The more I read the news on my web-enabled smartphone, the more it becomes clear to me that there are precisely four words that must be banished from the English language. Why four? My column doesn't have space for more than that.

The first word is "logical." In today's world of YouTube, Twitter, Facebook, Pinterest, Tumblr, Yahoo!, and Excite!.com, lord knows that the old rules have right out the window. Every single person with a cellular phone, computing tablet, or beeper is a journalist these days. Right is left. Up is down. So what does that make logic?

Just this week I was reading a column by one of the many newspaper columnists who are at least marginally more informed than me. It seems that the owner of a sports team by the name of Donald Sterling was trying to sleep with the N.S.A. Predictably, he was taped, and now his baseball team is being taken away from him, probably to be offshored to Chennai, where it will be run wholly on Skype with amazing efficiency. That's globalization for you. Logic? I don't see a place for it.

"Taxi" is the second word. I've been a fan of taxis in the past. Not any more. Taxis are finished. In today's world of Uber, Lyft, SideCar, Gett, auto-rickshaws, pedi-cabs, and the sharing economy, the idea of standing on the street and waving down a taxicab is as dead as Jiminy Cricket. It lacks virality. These days, getting from point A to point B is as easy as getting a Stanford graduate degree in computer science and inventing a smartphone app to push humanity one step closer to the day when humans never speak a verbal word to one another for any reason.

"I really hate this," said my taxi driver Abdul, a father of four originally from Pakistan. "This threatens my livelihood. Some days I wonder whether I'll be able to feed my children." That's all you need to know, folks. I tipped him an extra dollar, then invested a million in Uber's venture capital firm. The future is now. Get on board or get pushed to the back of the bus, a lesson that we all should have learned from the original "Taxi disruptor," Roseanne Parks.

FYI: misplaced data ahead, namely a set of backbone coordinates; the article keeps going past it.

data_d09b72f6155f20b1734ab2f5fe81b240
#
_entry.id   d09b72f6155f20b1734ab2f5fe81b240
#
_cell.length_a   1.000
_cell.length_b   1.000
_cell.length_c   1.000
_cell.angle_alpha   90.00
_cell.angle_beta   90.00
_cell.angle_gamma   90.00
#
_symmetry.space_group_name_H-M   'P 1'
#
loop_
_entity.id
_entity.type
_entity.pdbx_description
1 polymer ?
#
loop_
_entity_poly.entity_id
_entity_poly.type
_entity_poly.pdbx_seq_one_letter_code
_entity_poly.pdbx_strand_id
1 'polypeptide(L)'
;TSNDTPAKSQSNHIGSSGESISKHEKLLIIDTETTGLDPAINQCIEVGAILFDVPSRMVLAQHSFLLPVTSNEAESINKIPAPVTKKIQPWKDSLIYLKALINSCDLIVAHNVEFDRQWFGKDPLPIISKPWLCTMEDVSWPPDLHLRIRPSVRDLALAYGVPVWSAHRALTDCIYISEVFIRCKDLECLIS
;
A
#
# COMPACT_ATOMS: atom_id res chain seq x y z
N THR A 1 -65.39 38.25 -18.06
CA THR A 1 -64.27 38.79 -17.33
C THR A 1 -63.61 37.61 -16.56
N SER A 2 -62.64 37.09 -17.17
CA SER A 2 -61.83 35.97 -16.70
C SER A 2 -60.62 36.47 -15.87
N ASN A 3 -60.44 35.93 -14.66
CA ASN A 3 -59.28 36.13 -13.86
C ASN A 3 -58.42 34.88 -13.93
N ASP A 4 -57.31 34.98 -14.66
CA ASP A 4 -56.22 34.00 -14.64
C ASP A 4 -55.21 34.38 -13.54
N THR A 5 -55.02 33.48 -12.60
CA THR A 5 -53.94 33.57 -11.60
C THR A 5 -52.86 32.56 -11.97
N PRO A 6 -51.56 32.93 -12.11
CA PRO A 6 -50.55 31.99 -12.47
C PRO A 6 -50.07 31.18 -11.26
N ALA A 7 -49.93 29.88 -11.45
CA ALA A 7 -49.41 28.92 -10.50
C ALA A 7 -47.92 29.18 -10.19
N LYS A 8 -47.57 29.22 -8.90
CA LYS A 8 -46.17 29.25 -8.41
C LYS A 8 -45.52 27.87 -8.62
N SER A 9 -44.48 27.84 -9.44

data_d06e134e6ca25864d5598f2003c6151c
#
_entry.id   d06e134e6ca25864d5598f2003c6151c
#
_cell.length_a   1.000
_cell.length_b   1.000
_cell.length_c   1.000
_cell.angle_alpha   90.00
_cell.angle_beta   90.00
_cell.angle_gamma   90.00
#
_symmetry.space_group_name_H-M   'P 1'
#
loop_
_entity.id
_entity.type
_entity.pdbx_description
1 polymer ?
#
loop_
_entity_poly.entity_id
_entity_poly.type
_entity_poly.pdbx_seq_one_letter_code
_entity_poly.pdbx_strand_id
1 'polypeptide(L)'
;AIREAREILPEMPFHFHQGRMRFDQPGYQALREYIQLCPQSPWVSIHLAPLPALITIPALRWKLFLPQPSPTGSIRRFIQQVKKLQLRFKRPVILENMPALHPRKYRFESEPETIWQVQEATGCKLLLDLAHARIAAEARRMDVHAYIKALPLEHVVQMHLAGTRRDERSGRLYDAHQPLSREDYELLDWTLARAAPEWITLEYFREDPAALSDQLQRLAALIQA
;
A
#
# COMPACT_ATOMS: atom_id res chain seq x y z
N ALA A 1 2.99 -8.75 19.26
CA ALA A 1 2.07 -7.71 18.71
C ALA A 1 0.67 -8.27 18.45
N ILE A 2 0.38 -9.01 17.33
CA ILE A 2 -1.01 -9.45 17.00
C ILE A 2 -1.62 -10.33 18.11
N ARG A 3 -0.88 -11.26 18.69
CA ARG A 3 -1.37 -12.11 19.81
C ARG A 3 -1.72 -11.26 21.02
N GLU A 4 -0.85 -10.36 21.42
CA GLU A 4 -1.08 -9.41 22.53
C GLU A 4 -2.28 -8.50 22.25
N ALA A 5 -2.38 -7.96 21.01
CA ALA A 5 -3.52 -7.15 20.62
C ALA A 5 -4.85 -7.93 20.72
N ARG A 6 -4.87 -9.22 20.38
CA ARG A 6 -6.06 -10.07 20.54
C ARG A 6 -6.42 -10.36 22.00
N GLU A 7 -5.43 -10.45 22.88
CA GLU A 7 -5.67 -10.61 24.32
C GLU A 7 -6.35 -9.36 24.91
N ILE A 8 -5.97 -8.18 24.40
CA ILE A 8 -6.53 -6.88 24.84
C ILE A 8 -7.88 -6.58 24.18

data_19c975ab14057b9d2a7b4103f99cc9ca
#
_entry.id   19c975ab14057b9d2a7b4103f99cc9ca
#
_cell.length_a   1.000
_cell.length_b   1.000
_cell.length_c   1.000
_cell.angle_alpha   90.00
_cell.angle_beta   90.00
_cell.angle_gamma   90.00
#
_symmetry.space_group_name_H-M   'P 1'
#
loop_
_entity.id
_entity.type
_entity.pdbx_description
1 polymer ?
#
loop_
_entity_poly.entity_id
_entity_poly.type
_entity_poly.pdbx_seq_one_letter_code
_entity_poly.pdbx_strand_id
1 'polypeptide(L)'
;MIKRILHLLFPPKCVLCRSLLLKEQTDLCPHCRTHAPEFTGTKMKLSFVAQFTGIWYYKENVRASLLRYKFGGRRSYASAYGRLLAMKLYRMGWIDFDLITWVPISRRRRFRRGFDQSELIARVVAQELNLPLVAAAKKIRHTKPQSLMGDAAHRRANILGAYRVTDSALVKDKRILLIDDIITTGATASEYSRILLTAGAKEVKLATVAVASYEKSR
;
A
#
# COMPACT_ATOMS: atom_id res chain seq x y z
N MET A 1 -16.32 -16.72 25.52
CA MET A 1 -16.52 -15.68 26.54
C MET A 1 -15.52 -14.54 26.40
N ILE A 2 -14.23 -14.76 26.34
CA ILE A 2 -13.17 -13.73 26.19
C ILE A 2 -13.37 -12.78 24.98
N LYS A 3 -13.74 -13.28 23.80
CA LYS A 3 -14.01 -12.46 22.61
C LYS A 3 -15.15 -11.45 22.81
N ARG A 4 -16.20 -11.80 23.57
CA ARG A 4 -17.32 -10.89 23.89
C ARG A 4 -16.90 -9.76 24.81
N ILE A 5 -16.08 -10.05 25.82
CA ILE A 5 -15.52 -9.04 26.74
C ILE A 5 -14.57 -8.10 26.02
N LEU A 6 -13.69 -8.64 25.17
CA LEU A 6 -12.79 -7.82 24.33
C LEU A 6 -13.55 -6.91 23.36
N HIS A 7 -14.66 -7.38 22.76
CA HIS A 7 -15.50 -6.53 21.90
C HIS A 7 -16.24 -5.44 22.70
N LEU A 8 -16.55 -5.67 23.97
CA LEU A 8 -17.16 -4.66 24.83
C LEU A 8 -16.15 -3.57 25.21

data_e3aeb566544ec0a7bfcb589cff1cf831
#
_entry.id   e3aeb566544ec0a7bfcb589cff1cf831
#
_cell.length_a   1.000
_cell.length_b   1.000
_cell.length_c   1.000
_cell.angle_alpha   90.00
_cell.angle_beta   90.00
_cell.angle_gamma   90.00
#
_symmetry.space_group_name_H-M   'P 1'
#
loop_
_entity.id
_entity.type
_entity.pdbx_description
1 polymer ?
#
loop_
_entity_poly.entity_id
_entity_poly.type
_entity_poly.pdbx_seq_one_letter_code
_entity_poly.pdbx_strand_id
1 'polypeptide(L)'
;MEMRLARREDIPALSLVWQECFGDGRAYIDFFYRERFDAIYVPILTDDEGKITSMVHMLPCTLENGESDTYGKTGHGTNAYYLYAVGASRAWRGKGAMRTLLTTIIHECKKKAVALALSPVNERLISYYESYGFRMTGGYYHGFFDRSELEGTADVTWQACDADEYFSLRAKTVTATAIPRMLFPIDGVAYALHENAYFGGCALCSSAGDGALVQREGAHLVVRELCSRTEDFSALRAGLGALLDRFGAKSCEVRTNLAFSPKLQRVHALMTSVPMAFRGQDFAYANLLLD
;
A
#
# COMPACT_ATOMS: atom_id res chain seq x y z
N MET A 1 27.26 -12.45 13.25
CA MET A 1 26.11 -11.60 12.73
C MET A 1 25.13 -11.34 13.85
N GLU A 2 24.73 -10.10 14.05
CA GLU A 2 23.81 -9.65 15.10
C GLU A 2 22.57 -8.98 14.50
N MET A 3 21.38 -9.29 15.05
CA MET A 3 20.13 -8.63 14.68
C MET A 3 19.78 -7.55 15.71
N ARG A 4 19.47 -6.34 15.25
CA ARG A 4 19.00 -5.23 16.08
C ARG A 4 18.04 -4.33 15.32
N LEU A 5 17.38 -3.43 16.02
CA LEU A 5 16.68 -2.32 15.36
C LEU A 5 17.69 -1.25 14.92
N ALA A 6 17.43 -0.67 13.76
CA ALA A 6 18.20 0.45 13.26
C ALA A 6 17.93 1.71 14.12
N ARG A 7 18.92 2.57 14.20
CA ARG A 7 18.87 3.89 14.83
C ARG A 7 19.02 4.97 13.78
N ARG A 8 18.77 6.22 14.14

I've often argued that we live in a "Hyperconnected" world. Not any more. "Hyperconnected" is the third word that I'm placing in la basura, as my Mexican gardener affectionately calls me. In today's world of high speed undersea cables, windmills that make electricity, and cars that drive themselves, it's no longer sufficient to call us all hyperconnected. We're much more than that. We're WarpSpeedLinkedIn—or Wrpspdlnkdn, as I write it in an effort to save myself precious seconds of typing vowels. Also because it's pithy, at least to my ear.

Just the other day I read an article about cows being milked by robots. Now that's what I call wrpsdlnkdn!

The final word to which I am bidding adieu: "Cucumber." Never cared for them. I find them watery, and, frankly, phallic.

In today's wrpspdlnkdn world of cars that drive robot cows directly to your door to spy on you, death could come at any minute. I certainly won't have my last meal feel like a watery cock in my mouth. That's for certain.

[Thomas L. Friedman won the 2002 Pulitzer Prize for commentary. Photo: Getty]

Previously in New York Times columns

A Cloying Tale of Small Town American, by Dan Barry